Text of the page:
A federal court recently dismissed a case filed by a patient alleging a laboratory violated HIPAA by failing to shield her personal health information from public view. The ruling once again reaffirmed a longstanding precedent that individuals cannot sue for alleged HIPAA violations.
Europe's General Data Protection Regulation is reshaping the way organizations handle data. That's going to have an impact on the sharing of threat intelligence. But the Anti-Phishing Working Group hopes the law will provide legal clarity that will make more organizations comfortable with sharing threat data.
When communications giant Publicis Groupe launched its GDPR compliance project, CISO Thom Langford says, "it was more a case of honing and polishing, rather than building from the ground up," thanks to its existing information security management system and complying with ISO 27001.
Driven by the EU's General Data Protection Regulation and other regulations, as well as the move to the cloud, more organizations are turning to data classification to help them silo and protect their most sensitive information, says Tony Pepper, CEO of Egress.
The EU's GDPR is already having an impact on how organizations approach data breach detection and remediation, leading many to rely more strongly on security orchestration and automation, says Allen Rogers of IBM Resilient.
Organizations are increasingly turning to devices and the cloud to foster better collaboration and access to essential data. But as they do so, "the number one blocker for enabling digital transformation is security," warns BlackBerry's Florian Bienvenu.
Organizations are increasingly tapping behavioral analytics to help incident responders "correlate data from multiple sources and save time in the response workflow" - in other words, to more quickly detect and mitigate breaches, says Nick Bilogorskiy at Juniper Networks.
Never underestimate the human factor in attacks. Indeed, many of today's top attacks - from malware to phishing - require some level of interaction from victims. "They're targeting people - they're targeting the users within our businesses," says Proofpoint's Adenike Cosgrove.
Attackers continue to shift their tactics to help evade improvements in defenses, says Rick McElroy, security strategist for Carbon Black. Recent trends include fileless attacks, shifting from PowerShell to WMI, plus cryptojacking and credential harvesting.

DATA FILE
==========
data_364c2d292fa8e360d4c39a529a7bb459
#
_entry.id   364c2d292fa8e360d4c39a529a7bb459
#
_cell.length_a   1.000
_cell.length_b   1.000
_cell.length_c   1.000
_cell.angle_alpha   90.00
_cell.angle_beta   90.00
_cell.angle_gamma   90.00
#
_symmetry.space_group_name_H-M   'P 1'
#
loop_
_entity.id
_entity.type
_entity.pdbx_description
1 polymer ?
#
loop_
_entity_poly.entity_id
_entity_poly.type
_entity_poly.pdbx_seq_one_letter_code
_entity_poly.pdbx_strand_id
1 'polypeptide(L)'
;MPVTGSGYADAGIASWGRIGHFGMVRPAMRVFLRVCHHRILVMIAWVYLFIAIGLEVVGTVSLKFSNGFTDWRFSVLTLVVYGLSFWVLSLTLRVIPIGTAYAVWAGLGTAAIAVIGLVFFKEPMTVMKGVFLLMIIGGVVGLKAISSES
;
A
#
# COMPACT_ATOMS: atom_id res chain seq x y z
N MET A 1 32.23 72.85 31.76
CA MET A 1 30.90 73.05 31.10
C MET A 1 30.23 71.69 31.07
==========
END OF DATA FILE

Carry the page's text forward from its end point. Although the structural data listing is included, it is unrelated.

To increase the effectiveness of security information and event management tools, while lowering the rate of false positives, organizations need to bring in more context about user behavior, says Derek Lin of Exabeam.
Michael Jones of Domain Tools says that studying domain ownership information gives organizations "contextual data around domains that may be attacking them," thus allowing them to better block attacks, avoid malicious sites and combat phishing campaigns.
A health system's decision to reportedly suspend about a dozen employees for apparently snooping at health records related to the tragic death of a co-worker spotlights the many challenges involved with preventing and detecting insider breaches.
Electric car manufacturer Tesla has sued a former employee for sabotage, alleging that he "unlawfully hacked the company's confidential and trade secret information" and gave it to third parties while leaving a trail designed to implicate other employees. The ex-employee, however, claims he's a whistleblower.
Just one click: That's all it takes for a victim to inadvertently grant attackers access to their email account via a third-party application. Here's how to spot signs of OAuth-related hacking and how to defend against it.